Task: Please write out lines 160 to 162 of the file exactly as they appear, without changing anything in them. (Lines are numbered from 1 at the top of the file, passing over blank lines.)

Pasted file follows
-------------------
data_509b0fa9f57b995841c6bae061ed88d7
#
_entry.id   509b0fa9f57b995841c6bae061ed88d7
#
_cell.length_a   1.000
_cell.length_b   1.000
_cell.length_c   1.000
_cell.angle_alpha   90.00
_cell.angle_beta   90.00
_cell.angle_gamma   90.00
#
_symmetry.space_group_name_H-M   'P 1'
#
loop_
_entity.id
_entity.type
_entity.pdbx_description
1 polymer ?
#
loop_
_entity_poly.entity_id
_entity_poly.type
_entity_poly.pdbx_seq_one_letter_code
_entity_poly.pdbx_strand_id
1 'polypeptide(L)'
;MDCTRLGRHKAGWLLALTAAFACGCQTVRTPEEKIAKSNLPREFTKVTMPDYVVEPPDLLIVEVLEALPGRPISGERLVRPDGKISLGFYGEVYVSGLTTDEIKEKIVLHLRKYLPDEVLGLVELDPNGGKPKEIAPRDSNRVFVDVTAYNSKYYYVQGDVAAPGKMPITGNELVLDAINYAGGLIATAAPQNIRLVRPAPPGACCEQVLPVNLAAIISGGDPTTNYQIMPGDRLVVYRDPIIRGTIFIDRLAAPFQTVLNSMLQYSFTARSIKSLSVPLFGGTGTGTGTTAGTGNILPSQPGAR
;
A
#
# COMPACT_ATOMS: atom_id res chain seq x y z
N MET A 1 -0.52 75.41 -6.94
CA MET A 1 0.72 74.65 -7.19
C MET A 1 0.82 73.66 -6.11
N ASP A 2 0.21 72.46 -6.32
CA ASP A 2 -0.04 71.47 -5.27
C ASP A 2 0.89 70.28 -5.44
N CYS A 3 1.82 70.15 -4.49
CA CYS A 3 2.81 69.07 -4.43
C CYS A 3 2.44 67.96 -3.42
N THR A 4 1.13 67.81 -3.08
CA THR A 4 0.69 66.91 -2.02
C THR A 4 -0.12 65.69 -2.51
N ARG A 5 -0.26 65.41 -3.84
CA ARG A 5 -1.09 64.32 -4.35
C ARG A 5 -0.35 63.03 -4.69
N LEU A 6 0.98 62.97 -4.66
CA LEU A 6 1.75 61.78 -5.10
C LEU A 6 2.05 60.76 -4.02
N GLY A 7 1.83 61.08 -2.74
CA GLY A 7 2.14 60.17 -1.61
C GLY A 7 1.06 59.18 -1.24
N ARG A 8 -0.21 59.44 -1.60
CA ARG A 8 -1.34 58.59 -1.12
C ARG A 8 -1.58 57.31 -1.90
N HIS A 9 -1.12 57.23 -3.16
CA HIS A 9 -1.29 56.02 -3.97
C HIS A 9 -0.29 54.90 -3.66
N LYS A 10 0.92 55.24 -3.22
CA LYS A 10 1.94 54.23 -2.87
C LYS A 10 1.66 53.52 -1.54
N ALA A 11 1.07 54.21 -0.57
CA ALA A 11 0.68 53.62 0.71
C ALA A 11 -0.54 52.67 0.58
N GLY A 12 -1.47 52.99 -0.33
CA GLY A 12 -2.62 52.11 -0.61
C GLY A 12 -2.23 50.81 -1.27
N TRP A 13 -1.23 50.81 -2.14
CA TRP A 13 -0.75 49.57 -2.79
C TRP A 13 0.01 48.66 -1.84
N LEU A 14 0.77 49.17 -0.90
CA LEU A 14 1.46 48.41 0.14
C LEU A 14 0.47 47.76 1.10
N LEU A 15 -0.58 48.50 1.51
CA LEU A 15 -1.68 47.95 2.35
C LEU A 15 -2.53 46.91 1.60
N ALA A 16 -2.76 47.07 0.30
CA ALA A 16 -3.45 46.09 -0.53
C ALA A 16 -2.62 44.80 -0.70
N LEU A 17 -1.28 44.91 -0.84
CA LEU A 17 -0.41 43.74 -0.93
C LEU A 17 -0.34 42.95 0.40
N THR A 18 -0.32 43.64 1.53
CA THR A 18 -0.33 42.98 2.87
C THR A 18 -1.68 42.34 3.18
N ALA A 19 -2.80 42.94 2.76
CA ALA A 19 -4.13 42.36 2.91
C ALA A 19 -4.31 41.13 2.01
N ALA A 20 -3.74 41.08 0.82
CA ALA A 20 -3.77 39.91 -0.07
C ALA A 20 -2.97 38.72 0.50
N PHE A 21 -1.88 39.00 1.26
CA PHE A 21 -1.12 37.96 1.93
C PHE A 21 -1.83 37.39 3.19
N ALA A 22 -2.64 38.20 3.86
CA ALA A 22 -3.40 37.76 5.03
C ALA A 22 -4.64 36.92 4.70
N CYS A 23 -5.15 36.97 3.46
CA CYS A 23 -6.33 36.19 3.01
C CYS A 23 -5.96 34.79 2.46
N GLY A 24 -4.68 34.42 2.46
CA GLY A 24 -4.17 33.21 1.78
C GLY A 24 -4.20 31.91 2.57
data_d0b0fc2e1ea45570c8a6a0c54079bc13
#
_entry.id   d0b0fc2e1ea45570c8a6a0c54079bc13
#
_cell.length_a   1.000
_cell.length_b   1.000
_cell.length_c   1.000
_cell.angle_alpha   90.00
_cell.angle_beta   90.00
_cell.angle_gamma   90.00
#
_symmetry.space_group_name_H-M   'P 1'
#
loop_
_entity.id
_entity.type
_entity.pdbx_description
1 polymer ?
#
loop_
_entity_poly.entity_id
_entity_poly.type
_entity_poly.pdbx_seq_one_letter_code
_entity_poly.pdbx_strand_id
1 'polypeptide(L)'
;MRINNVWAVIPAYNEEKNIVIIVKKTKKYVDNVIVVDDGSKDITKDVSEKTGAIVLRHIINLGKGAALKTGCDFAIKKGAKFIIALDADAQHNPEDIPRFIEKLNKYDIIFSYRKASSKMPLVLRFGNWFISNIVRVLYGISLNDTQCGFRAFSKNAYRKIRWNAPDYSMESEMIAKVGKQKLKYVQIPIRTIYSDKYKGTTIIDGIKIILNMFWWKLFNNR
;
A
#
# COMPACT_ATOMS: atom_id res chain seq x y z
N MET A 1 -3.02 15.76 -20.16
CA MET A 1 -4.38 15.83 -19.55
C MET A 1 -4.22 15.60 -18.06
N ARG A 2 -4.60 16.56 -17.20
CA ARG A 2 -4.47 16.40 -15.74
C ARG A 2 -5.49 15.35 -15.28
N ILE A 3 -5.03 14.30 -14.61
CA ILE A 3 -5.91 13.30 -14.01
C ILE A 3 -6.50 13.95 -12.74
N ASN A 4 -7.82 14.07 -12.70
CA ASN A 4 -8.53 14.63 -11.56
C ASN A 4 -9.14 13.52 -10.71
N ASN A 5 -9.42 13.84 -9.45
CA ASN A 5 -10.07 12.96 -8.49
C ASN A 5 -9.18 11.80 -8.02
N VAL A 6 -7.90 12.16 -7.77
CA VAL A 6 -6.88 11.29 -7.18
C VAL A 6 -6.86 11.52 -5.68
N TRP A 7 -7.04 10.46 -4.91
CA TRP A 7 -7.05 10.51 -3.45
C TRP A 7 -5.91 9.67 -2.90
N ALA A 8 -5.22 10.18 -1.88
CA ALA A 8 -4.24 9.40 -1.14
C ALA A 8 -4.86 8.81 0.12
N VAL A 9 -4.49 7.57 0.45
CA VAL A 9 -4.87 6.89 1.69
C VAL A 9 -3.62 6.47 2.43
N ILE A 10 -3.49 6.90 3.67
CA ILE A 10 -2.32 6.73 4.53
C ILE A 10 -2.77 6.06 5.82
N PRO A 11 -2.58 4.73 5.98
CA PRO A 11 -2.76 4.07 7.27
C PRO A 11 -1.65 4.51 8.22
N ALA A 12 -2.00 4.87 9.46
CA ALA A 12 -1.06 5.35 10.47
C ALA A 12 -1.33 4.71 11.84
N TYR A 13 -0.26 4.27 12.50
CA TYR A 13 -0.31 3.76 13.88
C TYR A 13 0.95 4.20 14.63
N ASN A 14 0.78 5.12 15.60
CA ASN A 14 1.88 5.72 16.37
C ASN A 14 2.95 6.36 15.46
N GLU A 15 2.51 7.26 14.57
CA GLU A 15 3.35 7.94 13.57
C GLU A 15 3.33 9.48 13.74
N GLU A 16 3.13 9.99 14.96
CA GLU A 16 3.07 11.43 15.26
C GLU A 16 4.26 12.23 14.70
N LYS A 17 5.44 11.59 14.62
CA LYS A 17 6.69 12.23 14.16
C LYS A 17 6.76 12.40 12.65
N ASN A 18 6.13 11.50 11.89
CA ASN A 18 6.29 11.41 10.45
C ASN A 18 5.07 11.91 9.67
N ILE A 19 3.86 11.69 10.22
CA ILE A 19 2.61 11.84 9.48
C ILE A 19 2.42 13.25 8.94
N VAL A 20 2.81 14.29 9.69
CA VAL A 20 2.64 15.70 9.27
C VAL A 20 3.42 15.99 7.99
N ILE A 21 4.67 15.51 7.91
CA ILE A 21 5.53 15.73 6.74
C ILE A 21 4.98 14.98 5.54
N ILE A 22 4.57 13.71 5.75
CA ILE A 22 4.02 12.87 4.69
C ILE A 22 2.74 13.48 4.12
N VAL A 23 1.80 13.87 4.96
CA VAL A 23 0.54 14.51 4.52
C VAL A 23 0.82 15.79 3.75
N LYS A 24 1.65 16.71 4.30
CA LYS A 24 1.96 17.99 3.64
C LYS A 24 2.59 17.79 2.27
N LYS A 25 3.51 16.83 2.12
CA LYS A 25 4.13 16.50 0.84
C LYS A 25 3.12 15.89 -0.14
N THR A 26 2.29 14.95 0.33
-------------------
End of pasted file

N ILE A 10 -3.49 6.90 3.67
CA ILE A 10 -2.32 6.73 4.53
C ILE A 10 -2.77 6.06 5.82